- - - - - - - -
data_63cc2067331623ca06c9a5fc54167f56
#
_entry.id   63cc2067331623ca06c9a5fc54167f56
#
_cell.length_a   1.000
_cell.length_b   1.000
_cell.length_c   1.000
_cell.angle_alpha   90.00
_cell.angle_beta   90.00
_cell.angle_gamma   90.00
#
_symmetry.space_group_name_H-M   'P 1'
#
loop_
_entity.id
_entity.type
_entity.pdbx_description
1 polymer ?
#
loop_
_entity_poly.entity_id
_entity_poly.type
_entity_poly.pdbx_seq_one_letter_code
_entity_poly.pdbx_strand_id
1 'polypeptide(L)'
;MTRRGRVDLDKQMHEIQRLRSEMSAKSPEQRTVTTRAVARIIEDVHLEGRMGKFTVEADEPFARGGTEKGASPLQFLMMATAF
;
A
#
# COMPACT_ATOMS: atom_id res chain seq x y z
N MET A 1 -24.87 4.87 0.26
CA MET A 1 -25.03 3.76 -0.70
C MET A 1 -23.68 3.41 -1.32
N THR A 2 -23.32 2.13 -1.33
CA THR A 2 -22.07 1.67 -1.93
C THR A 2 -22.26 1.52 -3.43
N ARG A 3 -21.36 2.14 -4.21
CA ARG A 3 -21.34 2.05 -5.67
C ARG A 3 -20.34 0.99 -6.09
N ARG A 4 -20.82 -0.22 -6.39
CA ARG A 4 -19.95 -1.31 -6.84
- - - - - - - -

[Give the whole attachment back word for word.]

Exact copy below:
data_63cc2067331623ca06c9a5fc54167f56
#
_entry.id   63cc2067331623ca06c9a5fc54167f56
#
_cell.length_a   1.000
_cell.length_b   1.000
_cell.length_c   1.000
_cell.angle_alpha   90.00
_cell.angle_beta   90.00
_cell.angle_gamma   90.00
#
_symmetry.space_group_name_H-M   'P 1'
#
loop_
_entity.id
_entity.type
_entity.pdbx_description
1 polymer ?
#
loop_
_entity_poly.entity_id
_entity_poly.type
_entity_poly.pdbx_seq_one_letter_code
_entity_poly.pdbx_strand_id
1 'polypeptide(L)'
;MTRRGRVDLDKQMHEIQRLRSEMSAKSPEQRTVTTRAVARIIEDVHLEGRMGKFTVEADEPFARGGTEKGASPLQFLMMATAF
;
A
#
# COMPACT_ATOMS: atom_id res chain seq x y z
N MET A 1 -24.87 4.87 0.26
CA MET A 1 -25.03 3.76 -0.70
C MET A 1 -23.68 3.41 -1.32
N THR A 2 -23.32 2.13 -1.33
CA THR A 2 -22.07 1.67 -1.93
C THR A 2 -22.26 1.52 -3.43
N ARG A 3 -21.36 2.14 -4.21
CA ARG A 3 -21.34 2.05 -5.67
C ARG A 3 -20.34 0.99 -6.09
N ARG A 4 -20.82 -0.22 -6.39
CA ARG A 4 -19.95 -1.31 -6.84